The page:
It’s easy to decide that you’re going to be more culturally inclusive and choose empowering images of women, but it’s a lot harder to actually find them on the internet. LeanIn.org, Sheryl Sandberg’s nonprofit, partnered with Getty Images to produce a library of stock images “devoted to the powerful depiction of women, girls and the people who support them.” This collection has over 6,000 images, featuring women from all walks of life, and it’s a great place to start.
If you’re looking for free stock photos, start with The Woman of Color in Tech. While the collection isn’t massive, there are many great pictures of women in meetings, the board room, coding, and reading tech books who aren’t white.
Committing to only using quality stock may even mean working with your client to create your own collection. Depending on the niche we’re writing in, freelance writers often have varying needs where images are concerned. Both Bustle and Refinery29 started shooting their own stock pictures when they realized their need was unfulfilled. In an article for Racked, Julie Alvin, Bustle’s deputy editor said, “We’re basically looking for a way to talk about vaginas and boobs without actually showing vaginas and boobs. We want our photos to be subtle. And the images you find on stock photography sites are really cheesy, and only have tall, skinny, white women.”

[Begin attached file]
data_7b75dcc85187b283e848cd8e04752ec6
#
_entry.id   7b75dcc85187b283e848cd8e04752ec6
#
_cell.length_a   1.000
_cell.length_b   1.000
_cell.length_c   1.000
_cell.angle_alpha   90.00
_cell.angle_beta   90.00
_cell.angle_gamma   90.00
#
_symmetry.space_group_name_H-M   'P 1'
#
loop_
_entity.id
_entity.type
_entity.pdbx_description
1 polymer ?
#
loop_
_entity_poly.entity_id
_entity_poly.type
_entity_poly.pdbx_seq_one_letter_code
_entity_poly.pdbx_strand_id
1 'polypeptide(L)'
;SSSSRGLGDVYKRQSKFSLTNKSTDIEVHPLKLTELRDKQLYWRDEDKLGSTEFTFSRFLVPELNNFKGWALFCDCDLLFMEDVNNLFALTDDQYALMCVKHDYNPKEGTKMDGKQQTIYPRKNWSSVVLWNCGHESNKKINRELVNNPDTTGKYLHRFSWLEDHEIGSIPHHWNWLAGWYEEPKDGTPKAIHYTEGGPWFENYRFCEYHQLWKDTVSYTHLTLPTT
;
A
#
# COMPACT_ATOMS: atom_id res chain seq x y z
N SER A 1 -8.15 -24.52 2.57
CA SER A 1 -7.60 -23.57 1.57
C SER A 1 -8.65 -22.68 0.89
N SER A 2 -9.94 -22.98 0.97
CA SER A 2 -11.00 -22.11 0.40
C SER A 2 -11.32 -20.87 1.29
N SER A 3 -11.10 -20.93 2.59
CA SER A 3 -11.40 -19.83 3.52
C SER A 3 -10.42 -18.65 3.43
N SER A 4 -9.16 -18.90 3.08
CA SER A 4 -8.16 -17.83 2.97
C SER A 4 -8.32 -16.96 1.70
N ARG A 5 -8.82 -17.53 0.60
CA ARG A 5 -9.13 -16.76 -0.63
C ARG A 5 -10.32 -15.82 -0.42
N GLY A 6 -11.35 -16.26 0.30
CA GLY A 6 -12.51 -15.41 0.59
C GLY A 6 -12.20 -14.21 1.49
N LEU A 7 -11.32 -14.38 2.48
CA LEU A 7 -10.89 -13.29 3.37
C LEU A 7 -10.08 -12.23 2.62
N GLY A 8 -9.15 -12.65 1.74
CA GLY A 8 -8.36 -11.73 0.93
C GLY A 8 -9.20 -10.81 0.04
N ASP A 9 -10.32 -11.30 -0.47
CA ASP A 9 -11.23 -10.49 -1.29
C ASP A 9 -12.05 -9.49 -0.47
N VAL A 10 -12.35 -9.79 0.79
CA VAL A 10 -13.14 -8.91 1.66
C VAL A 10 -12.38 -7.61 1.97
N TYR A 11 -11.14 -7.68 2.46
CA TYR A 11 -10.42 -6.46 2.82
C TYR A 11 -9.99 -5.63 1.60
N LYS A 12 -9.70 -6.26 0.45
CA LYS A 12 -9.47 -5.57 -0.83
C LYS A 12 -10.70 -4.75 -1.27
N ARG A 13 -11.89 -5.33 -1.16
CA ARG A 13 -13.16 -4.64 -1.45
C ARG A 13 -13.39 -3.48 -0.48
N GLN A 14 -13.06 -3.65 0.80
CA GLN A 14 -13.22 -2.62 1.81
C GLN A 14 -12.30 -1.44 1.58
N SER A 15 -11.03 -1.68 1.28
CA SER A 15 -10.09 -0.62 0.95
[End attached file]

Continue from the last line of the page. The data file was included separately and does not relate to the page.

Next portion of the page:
Want to make a change? You can either quit your writing career to become a stock photographer, or you can take a stand. If we band together to stop using sexualized images, photographers will get the hint. They want their work to succeed, and they measure that in terms of sales. But, let me stop being idealistic and start being a little realistic. There will still be content creators that don’t care and these photos will still get used, which means we need to do more than just ignore bad stock.
An easier route to make a significant impact is to be vocal about your dissatisfaction with how women are being portrayed online. If you love a brand, but don’t love their choice of stock photography, let them know and be respectful about it. Send a Tweet or a quick email. There’s no need to boycott brands. Often, they aren’t involved in the minutiae of image selection. However, when they hear from their loyal customers or content consumers that they’re using sexualized or homogeneous images, they’ll likely take a second look. By bringing attention to the matter, you’ll get their attention. The key is to do so respectfully—or your voice will go unheard.
What do you think? Should content writers take a stand when it comes to sexualizing women and the lack of diversity in stock photography? Let’s continue this conversation in the comment section.